Even while votes are still being counted, there are important lessons to be learned from the midterm elections on Tuesday.
One of the big lessons is that when voters are asked whether to expand Medicaid, they mostly vote in favor, as happened when South Dakota approved an amendment to the state constitution this week, requiring the state to expand access to Medicaid benefits to low-income residents.
Another big lesson is that when abortion is on the ballot, residents in both red and blue states have favored allowing legal access to this medical procedure. On Tuesday, voters in three blue states and two red states supported access to abortion. Other lessons came from Massachusetts on dental insurance and from Arizona on medical debt.
South Dakota approves Medicaid expansion
Voters in South Dakota approved the amendment to expand access to health insurance under the federal-state Medicaid program. The expansion would affect anyone ages 19 to 64 whose annual income is at or below 133% of the federal poverty level, according to reporting from Dominick Dausch for the Sioux Falls Argus Leader.
For Kaiser Health News, Arielle Zionts explained this issue well when she wrote that South Dakota became the seventh state to approve expansion via the ballot box. “But as other conservative states have shown, voter approval doesn’t always mean politicians and administrators will rush to implement the change,” she added.
Under the amendment, South Dakota would join 39 states and the District of Columbia that have expanded Medicaid enrollment under the Affordable Care Act.
Noting that Republican Kristi Noem is the governor, Dausch wrote: “The amendment is now expected to go before Gov. Kristi Noem, who said she plans to honor the will of the voters and sign off on the legislation, according to comments she made during the gubernatorial debate on Sept. 30.”
“By amending the state constitution, voters would also place Medicaid expansion outside the grasp of the legislature,” wrote Steve Groves, a reporter for the Associated Press. “Roughly 40,000 people would become eligible for Medicaid,” he added.
The Affordable Care Act (ACA) allows all states to expand access to Medicaid. To date, these 11 states have not: Alabama, Florida, Georgia, Kansas, Mississippi, North Carolina, South Carolina, Tennessee, Texas, Wisconsin and Wyoming, according to a report from the Kaiser Family Foundation.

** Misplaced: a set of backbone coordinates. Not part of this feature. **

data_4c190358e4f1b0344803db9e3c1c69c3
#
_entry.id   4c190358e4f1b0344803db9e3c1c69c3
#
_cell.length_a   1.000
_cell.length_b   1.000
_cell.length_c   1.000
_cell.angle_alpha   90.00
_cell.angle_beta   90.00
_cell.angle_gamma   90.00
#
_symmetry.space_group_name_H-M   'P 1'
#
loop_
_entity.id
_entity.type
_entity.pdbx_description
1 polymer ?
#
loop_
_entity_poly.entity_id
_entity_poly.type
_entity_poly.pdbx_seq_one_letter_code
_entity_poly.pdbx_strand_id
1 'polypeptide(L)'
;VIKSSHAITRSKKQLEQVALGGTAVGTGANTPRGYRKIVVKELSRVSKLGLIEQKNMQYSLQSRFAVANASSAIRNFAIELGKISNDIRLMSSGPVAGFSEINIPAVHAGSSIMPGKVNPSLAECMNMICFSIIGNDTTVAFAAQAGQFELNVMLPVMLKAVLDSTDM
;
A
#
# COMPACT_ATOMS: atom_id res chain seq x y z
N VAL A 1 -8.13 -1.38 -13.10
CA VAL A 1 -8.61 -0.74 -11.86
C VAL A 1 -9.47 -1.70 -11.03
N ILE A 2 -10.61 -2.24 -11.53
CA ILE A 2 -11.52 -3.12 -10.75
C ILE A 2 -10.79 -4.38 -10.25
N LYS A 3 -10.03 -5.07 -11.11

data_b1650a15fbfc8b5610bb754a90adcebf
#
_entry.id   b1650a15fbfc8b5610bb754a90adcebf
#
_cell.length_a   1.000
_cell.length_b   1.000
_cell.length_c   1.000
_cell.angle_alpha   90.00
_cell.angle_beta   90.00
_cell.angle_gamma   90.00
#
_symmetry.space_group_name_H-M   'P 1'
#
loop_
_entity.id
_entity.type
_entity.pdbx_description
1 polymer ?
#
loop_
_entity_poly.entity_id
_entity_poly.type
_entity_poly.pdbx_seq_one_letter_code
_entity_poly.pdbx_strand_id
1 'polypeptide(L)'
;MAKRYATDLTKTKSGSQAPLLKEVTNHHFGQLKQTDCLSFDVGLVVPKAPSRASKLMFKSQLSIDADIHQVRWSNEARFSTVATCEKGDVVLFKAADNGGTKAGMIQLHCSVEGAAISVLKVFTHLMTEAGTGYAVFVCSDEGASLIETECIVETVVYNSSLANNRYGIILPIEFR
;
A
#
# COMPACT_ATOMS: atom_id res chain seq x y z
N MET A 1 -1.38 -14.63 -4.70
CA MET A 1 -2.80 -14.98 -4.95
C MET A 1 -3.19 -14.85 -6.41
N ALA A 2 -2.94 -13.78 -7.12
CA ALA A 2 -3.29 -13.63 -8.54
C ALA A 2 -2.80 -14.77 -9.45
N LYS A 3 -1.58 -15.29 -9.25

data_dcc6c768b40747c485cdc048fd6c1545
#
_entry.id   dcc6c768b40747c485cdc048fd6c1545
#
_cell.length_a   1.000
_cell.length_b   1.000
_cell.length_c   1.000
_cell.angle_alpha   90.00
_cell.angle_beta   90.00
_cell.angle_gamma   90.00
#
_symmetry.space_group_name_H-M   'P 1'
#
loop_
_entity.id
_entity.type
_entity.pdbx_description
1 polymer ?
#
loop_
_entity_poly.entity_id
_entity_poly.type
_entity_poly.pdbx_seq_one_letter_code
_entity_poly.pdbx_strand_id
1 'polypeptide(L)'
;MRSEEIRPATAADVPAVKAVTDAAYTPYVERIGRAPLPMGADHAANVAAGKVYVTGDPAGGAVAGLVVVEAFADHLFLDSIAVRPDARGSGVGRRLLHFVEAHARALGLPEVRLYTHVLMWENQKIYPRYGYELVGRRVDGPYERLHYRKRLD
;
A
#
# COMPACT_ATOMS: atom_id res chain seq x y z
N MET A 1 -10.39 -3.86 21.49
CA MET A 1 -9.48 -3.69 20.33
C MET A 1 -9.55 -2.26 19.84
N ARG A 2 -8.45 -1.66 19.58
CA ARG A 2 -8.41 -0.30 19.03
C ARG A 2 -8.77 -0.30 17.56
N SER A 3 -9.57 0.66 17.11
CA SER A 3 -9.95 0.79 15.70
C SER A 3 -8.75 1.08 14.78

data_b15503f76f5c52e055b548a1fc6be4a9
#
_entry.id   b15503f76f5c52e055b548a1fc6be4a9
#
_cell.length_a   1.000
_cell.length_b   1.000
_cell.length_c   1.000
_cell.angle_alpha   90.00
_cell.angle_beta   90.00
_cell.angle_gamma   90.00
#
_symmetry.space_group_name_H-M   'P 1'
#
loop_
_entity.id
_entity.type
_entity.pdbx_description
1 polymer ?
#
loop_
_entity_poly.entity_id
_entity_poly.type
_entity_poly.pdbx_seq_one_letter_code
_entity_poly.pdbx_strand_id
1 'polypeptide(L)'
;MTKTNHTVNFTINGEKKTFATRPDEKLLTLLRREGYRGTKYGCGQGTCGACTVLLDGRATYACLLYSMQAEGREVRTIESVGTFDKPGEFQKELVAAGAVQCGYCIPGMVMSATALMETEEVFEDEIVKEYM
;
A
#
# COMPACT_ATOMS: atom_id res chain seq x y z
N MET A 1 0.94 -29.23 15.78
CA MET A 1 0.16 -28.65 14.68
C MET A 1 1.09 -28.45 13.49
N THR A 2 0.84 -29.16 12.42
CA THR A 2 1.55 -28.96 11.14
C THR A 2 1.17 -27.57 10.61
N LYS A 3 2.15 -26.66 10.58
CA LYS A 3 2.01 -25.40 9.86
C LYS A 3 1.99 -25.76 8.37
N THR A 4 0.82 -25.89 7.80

Journalists should note that by passing an amendment to the state constitution, South Dakota followed the example of two other deep-red states: Missouri and Oklahoma. In 2020, both of those states passed constitutional amendments to expand Medicaid, as this blog reported, “What Missouri, Oklahoma teach us about state efforts to expand Medicaid eligibility.”
Voters support abortion access
In other results on Tuesday, voters in California, Michigan and Vermont added protections for abortion access to their states’ constitutions while voters in Kentucky and Montana rejected anti-abortion measures, as Brad Dress reported for The Hill newspaper.
“The midterm elections provided the first national temperature-taking on voter attitudes toward abortion since the U.S. Supreme Court overturned Roe v. Wade in late June, ending federal constitutional protections for the procedure,” as Laura Kusisto and Jennifer Calfas reported for The Wall Street Journal. “The decision returned abortion policy to the states, creating a host of new battlegrounds,” they wrote. We covered that decision the day it was announced.
After SCOTUS eliminated the constitutional right to abortion in June, pro-choice advocates pursued ballot initiatives to support those rights. “The anti-abortion movement suffered a huge blow over the summer when Kansas — a usually reliably red state — slammed down a proposal brought by Republicans, looking to confirm there was no right to abortion in the state constitution,” The Guardian reported.
Votes on medical debt, dental insurance and health care as a right
In three other states, voters approved measures that could have far-reaching effects if similar laws are proposed in other states.
In Arizona, for example, about 75% of voters supported Proposition 209, a measure known as the Predatory Debt Collection Act. The act aims to restructure how medical debt is collected in favor of the indebted party by reducing annual interest rates and protecting some assets from creditors, according to an article late Tuesday in the AZ Mirror by Gloria Rebecca Gomez. While preliminary results favored the measure, they were not final, she added.
In Massachusetts, companies providing dental insurance will need to spend at least 83% of the premiums they collect on patient care and initiatives aimed at improving the quality of care, rather than business expenses such as overhead, marketing and executive salaries, reported Nik DeCosta-Klipa and Gabrielle Emanuel for radio station WBUR in Boston.
Massachusetts is the first state to limit such spending, and advocates hope it will serve as a national model, they wrote. “The new law is set to require insurance companies that don’t reach that minimum percentage, known as a medical loss ratio, to issue rebates to their customers, beginning in 2024,” they added. Under the ACA, health insurers are required to meet similar rules.
Vote counting in Oregon will not be final until next week on a measure to amend the state constitution to declare that affordable health care is a fundamental human right. State law allows ballots postmarked by election day to be counted as long as they arrive by Nov. 15.